202106 Dec

Remote robotics in COVID times


As mentioned, the use of telerobotics has proved paramount in COVID wards: the technology has allowed medical experts to both treat, and limit the spread of infection from, sufferers of coronavirus disease. In parallel to the benefits of telemedicine (wherein medical appointments are carried out over video calls), which has also been thoroughly utilised throughout the COVID lockdowns, telerobotics has allowed hospital staff to diagnose and treat patients while maintaining a safe distance. Telesurgery, also known as remote surgery, involves robotic surgical equipment that is controlled, partially or completely, by one or more surgeons through human-machine interfaces on a shared wireless network. It is phenomenal that, over 20 years ago, wireless communication and robotics were advanced to such a point that remote surgery was possible at a transatlantic level – decades before ‘physical distancing’ and ‘self-isolation’ became staple terms in medical care. Nevertheless, the problem of latency (albeit just a split second’s worth) was an inevitable concern in the operation: Dr Marescaux had to work with delayed communications when carrying out the surgical procedure, especially as it took place in the early noughties.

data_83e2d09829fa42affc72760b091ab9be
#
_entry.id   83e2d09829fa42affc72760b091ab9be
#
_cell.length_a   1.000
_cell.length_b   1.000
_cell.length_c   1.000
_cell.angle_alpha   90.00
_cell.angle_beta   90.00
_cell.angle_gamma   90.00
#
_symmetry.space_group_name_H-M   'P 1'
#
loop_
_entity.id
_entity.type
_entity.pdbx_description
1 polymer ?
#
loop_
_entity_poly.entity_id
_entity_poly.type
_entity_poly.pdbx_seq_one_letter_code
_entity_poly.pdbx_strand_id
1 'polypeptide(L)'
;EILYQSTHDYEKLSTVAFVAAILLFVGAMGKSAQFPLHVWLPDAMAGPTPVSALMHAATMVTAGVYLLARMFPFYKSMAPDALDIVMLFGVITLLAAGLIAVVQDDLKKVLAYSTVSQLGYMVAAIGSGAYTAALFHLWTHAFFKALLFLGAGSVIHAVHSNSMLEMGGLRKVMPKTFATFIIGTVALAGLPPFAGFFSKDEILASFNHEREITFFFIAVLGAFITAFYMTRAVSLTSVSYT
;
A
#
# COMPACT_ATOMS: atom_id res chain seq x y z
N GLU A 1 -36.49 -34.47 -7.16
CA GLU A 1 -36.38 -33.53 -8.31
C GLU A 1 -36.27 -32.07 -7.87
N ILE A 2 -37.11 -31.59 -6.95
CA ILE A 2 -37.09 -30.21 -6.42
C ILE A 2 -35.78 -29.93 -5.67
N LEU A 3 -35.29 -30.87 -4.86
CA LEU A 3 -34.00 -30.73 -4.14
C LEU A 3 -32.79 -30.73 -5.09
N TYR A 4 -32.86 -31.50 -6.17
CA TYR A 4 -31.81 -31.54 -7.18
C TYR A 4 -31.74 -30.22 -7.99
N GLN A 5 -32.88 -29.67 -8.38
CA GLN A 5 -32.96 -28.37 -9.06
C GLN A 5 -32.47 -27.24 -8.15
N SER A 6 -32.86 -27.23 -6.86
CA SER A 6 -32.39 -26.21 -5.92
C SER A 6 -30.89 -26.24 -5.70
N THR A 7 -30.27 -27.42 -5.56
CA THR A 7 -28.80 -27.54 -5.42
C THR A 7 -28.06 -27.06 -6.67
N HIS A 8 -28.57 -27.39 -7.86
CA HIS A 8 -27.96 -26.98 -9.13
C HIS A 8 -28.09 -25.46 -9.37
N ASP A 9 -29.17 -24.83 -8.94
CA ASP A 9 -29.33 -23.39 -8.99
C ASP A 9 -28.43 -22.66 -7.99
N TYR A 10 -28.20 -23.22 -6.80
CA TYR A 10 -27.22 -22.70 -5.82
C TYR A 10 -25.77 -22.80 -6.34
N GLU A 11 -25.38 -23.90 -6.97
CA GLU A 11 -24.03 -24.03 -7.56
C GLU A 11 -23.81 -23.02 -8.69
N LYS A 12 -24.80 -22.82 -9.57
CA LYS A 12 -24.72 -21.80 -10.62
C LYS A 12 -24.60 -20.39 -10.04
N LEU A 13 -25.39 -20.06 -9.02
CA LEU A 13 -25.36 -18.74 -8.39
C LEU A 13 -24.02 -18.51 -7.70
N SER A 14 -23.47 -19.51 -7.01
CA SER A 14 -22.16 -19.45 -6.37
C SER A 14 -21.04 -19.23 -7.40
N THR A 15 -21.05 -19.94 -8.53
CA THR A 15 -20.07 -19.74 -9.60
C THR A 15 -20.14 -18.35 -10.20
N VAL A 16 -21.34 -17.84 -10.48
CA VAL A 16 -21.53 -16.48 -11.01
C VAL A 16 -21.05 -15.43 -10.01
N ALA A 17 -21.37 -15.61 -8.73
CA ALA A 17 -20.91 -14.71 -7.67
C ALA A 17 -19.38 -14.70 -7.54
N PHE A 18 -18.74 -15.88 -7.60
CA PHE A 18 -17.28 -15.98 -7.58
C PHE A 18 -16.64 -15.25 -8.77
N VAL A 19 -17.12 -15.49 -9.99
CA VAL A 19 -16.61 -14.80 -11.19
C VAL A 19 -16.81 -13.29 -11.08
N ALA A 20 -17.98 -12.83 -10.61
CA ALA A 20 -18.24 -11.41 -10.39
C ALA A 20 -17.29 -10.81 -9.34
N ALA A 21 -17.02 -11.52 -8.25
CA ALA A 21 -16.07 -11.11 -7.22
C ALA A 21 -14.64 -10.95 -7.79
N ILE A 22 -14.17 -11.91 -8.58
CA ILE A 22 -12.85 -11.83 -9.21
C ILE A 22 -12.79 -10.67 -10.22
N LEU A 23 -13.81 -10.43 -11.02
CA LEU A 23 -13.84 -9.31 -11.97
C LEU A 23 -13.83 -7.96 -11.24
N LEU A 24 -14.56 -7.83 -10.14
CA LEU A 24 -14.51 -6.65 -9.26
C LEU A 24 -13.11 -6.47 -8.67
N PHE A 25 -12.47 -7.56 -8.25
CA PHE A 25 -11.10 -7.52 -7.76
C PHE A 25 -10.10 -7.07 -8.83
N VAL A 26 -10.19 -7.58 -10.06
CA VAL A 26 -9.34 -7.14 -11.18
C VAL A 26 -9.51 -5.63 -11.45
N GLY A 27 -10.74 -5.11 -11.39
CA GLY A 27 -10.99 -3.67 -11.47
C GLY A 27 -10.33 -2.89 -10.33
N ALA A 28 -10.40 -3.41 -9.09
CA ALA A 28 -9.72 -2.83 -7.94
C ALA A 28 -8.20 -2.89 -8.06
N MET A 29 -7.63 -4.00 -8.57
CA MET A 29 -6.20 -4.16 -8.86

Source: Electronicspecifier